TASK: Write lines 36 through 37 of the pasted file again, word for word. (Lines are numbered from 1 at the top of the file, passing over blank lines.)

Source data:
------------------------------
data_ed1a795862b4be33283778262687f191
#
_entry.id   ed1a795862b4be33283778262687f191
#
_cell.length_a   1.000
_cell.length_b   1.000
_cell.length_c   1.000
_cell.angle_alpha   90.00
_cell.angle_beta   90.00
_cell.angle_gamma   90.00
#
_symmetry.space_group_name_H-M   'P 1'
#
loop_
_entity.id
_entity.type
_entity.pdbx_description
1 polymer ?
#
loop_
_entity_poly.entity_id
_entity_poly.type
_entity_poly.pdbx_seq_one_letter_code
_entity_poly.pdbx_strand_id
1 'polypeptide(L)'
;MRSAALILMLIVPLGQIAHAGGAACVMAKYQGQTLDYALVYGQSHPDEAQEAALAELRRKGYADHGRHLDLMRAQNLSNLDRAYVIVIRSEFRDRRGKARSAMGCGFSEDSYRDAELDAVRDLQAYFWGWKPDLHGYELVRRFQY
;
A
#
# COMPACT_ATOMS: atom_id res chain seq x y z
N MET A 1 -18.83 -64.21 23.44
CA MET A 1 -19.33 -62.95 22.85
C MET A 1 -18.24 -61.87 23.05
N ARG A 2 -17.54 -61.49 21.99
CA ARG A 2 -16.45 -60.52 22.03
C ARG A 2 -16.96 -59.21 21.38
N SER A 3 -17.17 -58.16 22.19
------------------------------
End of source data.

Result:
C ARG A 2 -16.96 -59.21 21.38
N SER A 3 -17.17 -58.16 22.19